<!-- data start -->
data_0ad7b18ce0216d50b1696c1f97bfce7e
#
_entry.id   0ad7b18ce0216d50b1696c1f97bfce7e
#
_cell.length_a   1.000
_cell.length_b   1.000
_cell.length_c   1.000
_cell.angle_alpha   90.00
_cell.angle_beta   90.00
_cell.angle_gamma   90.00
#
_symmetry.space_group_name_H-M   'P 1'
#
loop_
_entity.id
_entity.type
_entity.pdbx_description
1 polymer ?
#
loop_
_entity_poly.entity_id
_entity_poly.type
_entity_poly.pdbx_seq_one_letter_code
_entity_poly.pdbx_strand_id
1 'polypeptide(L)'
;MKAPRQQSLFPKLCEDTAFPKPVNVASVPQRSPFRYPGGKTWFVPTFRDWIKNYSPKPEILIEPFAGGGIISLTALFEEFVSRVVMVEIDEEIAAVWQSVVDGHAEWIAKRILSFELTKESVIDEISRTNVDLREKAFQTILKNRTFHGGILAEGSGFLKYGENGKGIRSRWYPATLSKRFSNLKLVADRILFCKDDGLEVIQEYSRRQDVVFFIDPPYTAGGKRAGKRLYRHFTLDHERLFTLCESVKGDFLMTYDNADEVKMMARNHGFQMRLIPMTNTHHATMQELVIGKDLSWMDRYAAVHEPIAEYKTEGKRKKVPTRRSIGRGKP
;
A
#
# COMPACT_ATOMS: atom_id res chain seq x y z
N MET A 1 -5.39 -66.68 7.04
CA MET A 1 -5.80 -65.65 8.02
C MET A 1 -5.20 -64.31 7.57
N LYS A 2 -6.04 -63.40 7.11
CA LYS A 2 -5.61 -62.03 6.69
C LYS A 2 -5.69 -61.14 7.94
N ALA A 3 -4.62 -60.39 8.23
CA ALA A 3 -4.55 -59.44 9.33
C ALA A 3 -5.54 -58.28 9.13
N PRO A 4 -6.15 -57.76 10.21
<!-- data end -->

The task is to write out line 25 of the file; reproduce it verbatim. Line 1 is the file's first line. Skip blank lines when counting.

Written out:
1 'polypeptide(L)'